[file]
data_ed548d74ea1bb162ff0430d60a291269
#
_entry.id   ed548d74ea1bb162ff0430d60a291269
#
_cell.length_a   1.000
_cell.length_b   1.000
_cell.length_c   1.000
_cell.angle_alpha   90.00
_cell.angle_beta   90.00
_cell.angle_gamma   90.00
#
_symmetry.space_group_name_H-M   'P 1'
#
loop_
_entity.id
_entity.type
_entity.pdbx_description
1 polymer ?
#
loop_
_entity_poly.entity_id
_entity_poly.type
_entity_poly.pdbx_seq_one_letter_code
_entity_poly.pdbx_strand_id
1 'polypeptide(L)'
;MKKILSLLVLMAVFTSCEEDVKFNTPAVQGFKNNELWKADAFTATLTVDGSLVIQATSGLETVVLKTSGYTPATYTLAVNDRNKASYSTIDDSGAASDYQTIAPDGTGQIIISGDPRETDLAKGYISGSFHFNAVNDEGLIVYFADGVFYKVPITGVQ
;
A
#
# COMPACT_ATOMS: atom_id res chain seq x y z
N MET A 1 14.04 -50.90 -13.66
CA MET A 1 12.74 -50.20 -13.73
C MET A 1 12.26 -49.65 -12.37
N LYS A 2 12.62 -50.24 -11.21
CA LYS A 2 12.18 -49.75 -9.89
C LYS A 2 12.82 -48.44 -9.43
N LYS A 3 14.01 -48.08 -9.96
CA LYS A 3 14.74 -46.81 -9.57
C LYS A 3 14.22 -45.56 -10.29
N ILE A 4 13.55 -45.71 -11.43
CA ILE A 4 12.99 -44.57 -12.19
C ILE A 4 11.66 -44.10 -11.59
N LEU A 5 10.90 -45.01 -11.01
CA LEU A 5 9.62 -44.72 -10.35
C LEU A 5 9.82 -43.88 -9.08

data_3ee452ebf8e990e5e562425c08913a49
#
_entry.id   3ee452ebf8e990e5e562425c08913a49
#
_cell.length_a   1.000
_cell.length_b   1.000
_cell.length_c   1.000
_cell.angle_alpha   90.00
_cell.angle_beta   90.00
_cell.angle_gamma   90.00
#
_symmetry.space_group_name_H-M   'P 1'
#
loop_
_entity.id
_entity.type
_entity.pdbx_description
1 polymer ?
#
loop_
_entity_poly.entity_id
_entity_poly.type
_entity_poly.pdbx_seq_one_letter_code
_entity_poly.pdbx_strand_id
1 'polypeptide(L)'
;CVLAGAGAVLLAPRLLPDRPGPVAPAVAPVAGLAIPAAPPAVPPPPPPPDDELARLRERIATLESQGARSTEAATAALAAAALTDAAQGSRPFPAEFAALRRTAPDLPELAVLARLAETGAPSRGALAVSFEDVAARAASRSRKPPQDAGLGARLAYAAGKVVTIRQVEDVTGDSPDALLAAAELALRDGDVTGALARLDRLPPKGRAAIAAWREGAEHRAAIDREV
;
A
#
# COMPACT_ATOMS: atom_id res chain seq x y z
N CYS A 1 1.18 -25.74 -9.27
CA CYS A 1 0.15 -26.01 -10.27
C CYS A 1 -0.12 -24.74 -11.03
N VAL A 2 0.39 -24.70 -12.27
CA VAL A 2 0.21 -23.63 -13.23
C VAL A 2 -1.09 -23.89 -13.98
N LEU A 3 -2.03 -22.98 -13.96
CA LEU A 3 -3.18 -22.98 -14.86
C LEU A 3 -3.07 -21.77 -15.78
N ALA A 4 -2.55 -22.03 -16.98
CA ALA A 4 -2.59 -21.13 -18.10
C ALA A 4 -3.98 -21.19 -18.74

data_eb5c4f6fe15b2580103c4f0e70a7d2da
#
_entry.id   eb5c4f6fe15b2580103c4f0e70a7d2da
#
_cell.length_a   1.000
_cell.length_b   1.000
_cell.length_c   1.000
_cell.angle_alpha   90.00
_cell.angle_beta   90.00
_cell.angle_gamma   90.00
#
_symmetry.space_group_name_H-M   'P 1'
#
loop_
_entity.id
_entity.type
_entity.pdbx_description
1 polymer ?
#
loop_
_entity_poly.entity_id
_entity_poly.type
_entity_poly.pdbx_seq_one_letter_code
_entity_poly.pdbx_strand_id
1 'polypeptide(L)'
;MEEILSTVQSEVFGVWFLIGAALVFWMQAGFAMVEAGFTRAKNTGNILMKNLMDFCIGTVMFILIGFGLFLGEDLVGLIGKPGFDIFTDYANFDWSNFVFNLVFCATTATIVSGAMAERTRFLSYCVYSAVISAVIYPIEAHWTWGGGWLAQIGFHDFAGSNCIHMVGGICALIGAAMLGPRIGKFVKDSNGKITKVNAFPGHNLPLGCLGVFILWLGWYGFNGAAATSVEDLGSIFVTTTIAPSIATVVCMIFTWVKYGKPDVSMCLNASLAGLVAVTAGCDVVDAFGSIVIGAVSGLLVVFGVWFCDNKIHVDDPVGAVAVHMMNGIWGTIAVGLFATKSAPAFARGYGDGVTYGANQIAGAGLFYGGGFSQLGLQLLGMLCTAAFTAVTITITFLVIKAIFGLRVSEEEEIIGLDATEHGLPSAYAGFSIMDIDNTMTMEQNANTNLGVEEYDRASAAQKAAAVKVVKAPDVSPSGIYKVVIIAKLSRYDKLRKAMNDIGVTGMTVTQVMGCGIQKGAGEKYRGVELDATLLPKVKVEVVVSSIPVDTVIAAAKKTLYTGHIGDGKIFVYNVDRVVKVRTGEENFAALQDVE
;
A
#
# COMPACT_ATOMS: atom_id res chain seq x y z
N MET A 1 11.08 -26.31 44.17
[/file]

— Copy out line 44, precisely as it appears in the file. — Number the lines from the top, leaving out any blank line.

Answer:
CA LEU A 5 9.62 -44.72 -10.35